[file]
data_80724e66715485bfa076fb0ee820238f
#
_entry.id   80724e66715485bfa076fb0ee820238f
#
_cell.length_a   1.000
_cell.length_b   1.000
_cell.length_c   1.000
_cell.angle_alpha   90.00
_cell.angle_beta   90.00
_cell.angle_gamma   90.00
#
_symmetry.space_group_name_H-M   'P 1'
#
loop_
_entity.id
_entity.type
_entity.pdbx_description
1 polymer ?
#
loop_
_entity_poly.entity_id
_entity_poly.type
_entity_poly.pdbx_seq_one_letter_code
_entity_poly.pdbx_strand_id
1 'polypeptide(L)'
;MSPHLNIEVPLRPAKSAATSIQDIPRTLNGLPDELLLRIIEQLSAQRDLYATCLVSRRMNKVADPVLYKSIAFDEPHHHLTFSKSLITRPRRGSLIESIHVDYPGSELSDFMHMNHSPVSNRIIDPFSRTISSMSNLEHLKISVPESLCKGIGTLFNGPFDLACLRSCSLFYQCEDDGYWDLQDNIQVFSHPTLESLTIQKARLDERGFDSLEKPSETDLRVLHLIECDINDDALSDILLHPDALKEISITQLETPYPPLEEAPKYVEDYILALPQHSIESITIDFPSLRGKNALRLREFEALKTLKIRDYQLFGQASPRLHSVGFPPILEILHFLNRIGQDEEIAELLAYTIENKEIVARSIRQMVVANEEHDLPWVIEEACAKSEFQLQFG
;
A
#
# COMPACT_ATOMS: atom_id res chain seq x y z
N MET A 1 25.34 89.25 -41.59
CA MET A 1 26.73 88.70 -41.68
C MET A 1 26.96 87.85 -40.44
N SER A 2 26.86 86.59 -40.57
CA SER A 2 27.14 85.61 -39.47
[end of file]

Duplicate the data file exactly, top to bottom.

data_80724e66715485bfa076fb0ee820238f
#
_entry.id   80724e66715485bfa076fb0ee820238f
#
_cell.length_a   1.000
_cell.length_b   1.000
_cell.length_c   1.000
_cell.angle_alpha   90.00
_cell.angle_beta   90.00
_cell.angle_gamma   90.00
#
_symmetry.space_group_name_H-M   'P 1'
#
loop_
_entity.id
_entity.type
_entity.pdbx_description
1 polymer ?
#
loop_
_entity_poly.entity_id
_entity_poly.type
_entity_poly.pdbx_seq_one_letter_code
_entity_poly.pdbx_strand_id
1 'polypeptide(L)'
;MSPHLNIEVPLRPAKSAATSIQDIPRTLNGLPDELLLRIIEQLSAQRDLYATCLVSRRMNKVADPVLYKSIAFDEPHHHLTFSKSLITRPRRGSLIESIHVDYPGSELSDFMHMNHSPVSNRIIDPFSRTISSMSNLEHLKISVPESLCKGIGTLFNGPFDLACLRSCSLFYQCEDDGYWDLQDNIQVFSHPTLESLTIQKARLDERGFDSLEKPSETDLRVLHLIECDINDDALSDILLHPDALKEISITQLETPYPPLEEAPKYVEDYILALPQHSIESITIDFPSLRGKNALRLREFEALKTLKIRDYQLFGQASPRLHSVGFPPILEILHFLNRIGQDEEIAELLAYTIENKEIVARSIRQMVVANEEHDLPWVIEEACAKSEFQLQFG
;
A
#
# COMPACT_ATOMS: atom_id res chain seq x y z
N MET A 1 25.34 89.25 -41.59
CA MET A 1 26.73 88.70 -41.68
C MET A 1 26.96 87.85 -40.44
N SER A 2 26.86 86.59 -40.57
CA SER A 2 27.14 85.61 -39.47